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Beth's Review: Growing Up Social: Raising Relational Kids in a Screen-Driven World by Gary Chap


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Publisher: Northfield Publishing; New Edition edition

Released: August 25, 2014

Genre: Christian Living

Length: 241 pages

Format: ebook , paperback, audiobook

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Synopsis

Is technology bring­ing your family closer together or driving you farther apart' In this digital age, children are spending more and more time interacting with a screen and less time playing outside, reading a book, or interacting with a parent. While technology can benefit us, it can also erode a sense of togetherness and hinder a child’s emotional and social development. In Growing Up Social, Gary Chapman and Arlene Pellicane will empower you with the tools you need to make positive changes . . . starting today. Through stories, wit, and wisdom, you’ll discover how to take back your home from an overdependence on screens. Plus, you’ll learn to teach the five A+ skills that every child needs to master: affection, appreciation, anger management, apology, and attention. Learn how to: Replace mindless screen time with meaningful family time Establish simple boundaries that make a huge difference Discover what's working for families that have become screen savvy Equip your child to be relationally rich in a digital world Learn healthy ways to occupy your child while you get things done Now is the time to equip your child with a healthy involvement with screens and an even healthier involvement with others.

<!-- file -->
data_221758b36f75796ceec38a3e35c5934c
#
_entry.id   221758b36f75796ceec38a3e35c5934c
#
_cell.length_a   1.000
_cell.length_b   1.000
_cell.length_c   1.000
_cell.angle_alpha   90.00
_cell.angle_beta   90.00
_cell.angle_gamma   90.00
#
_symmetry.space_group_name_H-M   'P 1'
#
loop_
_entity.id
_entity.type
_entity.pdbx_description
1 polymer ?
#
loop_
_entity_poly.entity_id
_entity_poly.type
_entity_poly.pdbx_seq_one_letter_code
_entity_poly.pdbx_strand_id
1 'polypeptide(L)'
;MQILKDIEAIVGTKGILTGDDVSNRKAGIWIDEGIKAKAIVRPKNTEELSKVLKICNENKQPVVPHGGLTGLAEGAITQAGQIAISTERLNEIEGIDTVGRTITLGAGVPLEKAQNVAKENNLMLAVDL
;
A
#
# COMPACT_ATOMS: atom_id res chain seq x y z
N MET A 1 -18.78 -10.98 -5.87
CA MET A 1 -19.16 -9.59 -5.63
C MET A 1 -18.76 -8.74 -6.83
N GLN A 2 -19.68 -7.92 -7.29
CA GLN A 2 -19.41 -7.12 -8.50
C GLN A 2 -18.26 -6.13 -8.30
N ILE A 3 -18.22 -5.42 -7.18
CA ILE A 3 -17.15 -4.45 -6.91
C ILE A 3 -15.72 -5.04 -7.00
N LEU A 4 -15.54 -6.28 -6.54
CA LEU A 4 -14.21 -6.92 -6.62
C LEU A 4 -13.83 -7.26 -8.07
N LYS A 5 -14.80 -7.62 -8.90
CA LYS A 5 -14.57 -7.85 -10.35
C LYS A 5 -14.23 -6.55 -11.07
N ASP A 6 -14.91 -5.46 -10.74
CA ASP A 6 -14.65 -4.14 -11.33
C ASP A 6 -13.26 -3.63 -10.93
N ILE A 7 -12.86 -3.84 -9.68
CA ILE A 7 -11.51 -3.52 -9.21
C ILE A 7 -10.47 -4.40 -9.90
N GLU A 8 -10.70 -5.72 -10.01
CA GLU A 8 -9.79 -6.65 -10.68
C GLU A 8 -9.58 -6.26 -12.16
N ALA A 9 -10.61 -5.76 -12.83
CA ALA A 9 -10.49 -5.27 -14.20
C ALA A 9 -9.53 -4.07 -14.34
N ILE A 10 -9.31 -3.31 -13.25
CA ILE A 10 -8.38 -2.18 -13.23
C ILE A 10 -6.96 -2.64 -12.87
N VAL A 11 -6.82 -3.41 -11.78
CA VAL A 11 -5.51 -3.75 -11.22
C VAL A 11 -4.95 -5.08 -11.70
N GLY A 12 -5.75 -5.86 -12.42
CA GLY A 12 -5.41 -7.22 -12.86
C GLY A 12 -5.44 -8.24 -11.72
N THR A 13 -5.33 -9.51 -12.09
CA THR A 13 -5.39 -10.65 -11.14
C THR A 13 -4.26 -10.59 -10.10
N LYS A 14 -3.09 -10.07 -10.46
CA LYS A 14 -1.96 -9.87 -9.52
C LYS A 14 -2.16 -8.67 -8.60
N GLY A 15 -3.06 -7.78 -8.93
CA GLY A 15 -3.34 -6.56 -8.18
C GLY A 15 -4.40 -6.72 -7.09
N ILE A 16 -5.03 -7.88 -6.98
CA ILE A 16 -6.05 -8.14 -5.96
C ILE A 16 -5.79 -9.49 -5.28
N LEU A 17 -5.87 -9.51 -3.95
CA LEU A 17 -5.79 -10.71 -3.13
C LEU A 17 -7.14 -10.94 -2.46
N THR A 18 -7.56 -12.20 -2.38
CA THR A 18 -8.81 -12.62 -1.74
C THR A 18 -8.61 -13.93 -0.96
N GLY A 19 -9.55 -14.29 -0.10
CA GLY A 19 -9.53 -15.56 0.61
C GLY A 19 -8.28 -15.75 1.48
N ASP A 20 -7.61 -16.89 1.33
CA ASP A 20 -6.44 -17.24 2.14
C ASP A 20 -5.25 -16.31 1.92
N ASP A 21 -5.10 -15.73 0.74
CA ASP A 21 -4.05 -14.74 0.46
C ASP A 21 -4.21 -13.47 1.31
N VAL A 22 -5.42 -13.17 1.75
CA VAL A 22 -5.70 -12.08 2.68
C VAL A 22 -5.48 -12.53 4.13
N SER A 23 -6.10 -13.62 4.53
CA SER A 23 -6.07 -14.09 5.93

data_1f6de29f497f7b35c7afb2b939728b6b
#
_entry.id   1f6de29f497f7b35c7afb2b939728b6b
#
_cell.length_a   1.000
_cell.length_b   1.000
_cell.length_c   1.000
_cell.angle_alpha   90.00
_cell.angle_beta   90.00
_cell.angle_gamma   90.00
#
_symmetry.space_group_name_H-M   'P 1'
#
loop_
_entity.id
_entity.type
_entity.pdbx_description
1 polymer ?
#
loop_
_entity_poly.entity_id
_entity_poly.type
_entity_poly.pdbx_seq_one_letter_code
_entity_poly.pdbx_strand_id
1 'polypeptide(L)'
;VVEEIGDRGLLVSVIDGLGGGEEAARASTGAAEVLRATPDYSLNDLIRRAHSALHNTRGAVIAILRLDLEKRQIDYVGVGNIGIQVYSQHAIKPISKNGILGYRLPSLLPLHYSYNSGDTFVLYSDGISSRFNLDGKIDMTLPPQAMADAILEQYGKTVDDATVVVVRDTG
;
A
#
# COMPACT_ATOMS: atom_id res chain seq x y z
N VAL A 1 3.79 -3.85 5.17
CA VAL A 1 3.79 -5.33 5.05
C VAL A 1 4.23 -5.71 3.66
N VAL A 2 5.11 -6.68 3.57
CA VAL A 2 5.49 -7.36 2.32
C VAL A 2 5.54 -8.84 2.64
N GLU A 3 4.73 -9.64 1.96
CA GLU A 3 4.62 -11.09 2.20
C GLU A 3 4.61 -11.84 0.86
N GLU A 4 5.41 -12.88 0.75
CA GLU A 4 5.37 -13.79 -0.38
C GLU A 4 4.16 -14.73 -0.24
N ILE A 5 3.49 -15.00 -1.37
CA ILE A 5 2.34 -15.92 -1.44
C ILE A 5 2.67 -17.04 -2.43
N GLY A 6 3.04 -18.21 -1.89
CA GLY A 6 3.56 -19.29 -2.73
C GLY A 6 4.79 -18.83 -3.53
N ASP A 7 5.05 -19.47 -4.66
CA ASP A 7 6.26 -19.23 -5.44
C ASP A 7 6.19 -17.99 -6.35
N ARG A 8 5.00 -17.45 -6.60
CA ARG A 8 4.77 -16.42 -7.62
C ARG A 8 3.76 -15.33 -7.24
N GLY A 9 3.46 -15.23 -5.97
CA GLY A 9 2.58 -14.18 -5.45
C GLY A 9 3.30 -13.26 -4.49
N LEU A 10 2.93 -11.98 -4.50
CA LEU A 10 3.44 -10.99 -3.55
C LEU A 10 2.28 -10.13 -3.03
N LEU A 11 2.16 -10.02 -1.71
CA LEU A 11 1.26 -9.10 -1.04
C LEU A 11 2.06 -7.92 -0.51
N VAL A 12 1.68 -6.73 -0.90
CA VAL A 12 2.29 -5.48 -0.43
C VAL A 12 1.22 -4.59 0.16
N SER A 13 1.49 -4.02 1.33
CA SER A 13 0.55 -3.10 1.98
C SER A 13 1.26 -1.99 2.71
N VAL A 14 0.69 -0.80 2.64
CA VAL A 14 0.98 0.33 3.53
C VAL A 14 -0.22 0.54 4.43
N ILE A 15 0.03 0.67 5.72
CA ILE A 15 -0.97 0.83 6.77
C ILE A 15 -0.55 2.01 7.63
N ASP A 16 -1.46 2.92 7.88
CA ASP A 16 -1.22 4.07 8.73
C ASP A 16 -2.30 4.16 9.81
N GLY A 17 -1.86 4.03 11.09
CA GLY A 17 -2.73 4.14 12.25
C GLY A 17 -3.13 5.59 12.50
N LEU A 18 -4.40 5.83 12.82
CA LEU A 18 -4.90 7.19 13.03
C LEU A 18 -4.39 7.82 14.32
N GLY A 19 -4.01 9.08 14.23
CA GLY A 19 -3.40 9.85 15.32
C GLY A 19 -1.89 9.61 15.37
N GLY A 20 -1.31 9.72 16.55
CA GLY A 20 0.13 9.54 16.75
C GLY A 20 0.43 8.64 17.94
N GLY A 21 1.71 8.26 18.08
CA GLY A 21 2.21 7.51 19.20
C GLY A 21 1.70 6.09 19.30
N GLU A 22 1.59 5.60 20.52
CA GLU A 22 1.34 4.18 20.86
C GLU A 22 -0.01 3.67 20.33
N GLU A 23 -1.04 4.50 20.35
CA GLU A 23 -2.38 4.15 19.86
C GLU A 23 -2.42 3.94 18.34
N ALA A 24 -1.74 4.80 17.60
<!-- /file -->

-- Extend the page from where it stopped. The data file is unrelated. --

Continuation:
Two Boundless Stars

I grabbed this off Audiable to listen to in the car. I finished it with two errand trips around Savannah. I have Degrees in Child Development and Education, and like to get these books every once in a while to “sharpen my skills.” This was worse than reading a textbook. The narrator reminded me of Ben Stein’s monotone voice in Ferris Bueller’s Day Off. Also, it was weird to hear him read from a female’s letter; imagine Stein saying “I, Aubrey…..”

There were a lot of statistics read and over-informing the readers of the problem. We know kids are too attached to their screens, that’s why we chose this book, we are hoping to get usable advice; which, was nowhere in this book. Don’t get me wrong, advice was given, but it was obviously from someone that does not live with kids.

I have read so many helpful books, and felt this one could have been better. For this reason, I rate Growing Up Social with 2 stars.


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